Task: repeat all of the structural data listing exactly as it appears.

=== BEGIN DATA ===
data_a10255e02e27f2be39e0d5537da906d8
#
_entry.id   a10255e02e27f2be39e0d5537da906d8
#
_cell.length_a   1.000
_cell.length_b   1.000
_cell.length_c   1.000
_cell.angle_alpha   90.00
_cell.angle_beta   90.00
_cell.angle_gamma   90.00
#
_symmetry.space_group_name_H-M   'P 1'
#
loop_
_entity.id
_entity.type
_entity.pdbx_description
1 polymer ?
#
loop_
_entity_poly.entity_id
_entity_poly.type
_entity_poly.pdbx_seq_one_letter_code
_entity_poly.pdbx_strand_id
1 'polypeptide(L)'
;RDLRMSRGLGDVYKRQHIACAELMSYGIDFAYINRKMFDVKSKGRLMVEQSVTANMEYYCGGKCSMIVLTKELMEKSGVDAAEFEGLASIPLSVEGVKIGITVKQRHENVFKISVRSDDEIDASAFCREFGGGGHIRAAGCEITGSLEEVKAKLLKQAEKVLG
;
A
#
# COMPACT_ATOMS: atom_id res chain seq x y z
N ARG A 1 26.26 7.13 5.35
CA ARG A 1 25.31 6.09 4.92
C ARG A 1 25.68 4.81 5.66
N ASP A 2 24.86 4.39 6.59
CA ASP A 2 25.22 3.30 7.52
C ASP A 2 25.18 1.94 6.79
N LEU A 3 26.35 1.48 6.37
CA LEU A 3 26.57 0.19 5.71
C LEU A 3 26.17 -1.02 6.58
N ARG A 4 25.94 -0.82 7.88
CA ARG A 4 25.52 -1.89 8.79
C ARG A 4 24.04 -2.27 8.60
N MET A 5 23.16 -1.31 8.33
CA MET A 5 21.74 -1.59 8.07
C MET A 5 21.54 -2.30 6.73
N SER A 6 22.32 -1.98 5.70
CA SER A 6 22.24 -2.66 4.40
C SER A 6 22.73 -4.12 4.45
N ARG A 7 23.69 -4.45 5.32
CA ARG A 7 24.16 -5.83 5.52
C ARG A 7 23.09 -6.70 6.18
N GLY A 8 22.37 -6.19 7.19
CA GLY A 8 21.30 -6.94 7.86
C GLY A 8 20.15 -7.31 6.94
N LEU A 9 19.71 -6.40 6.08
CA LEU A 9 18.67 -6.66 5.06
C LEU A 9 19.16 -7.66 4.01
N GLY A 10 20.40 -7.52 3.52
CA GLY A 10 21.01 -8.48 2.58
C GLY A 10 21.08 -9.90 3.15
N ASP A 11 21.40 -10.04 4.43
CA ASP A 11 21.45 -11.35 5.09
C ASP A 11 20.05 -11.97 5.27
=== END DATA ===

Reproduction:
data_a10255e02e27f2be39e0d5537da906d8
#
_entry.id   a10255e02e27f2be39e0d5537da906d8
#
_cell.length_a   1.000
_cell.length_b   1.000
_cell.length_c   1.000
_cell.angle_alpha   90.00
_cell.angle_beta   90.00
_cell.angle_gamma   90.00
#
_symmetry.space_group_name_H-M   'P 1'
#
loop_
_entity.id
_entity.type
_entity.pdbx_description
1 polymer ?
#
loop_
_entity_poly.entity_id
_entity_poly.type
_entity_poly.pdbx_seq_one_letter_code
_entity_poly.pdbx_strand_id
1 'polypeptide(L)'
;RDLRMSRGLGDVYKRQHIACAELMSYGIDFAYINRKMFDVKSKGRLMVEQSVTANMEYYCGGKCSMIVLTKELMEKSGVDAAEFEGLASIPLSVEGVKIGITVKQRHENVFKISVRSDDEIDASAFCREFGGGGHIRAAGCEITGSLEEVKAKLLKQAEKVLG
;
A
#
# COMPACT_ATOMS: atom_id res chain seq x y z
N ARG A 1 26.26 7.13 5.35
CA ARG A 1 25.31 6.09 4.92
C ARG A 1 25.68 4.81 5.66
N ASP A 2 24.86 4.39 6.59
CA ASP A 2 25.22 3.30 7.52
C ASP A 2 25.18 1.94 6.79
N LEU A 3 26.35 1.48 6.37
CA LEU A 3 26.57 0.19 5.71
C LEU A 3 26.17 -1.02 6.58
N ARG A 4 25.94 -0.82 7.88
CA ARG A 4 25.52 -1.89 8.79
C ARG A 4 24.04 -2.27 8.60
N MET A 5 23.16 -1.31 8.33
CA MET A 5 21.74 -1.59 8.07
C MET A 5 21.54 -2.30 6.73
N SER A 6 22.32 -1.98 5.70
CA SER A 6 22.24 -2.66 4.40
C SER A 6 22.73 -4.12 4.45
N ARG A 7 23.69 -4.45 5.32
CA ARG A 7 24.16 -5.83 5.52
C ARG A 7 23.09 -6.70 6.18
N GLY A 8 22.37 -6.19 7.19
CA GLY A 8 21.30 -6.94 7.86
C GLY A 8 20.15 -7.31 6.94
N LEU A 9 19.71 -6.40 6.08
CA LEU A 9 18.67 -6.66 5.06
C LEU A 9 19.16 -7.66 4.01
N GLY A 10 20.40 -7.52 3.52
CA GLY A 10 21.01 -8.48 2.58
C GLY A 10 21.08 -9.90 3.15
N ASP A 11 21.40 -10.04 4.43
CA ASP A 11 21.45 -11.35 5.09
C ASP A 11 20.05 -11.97 5.27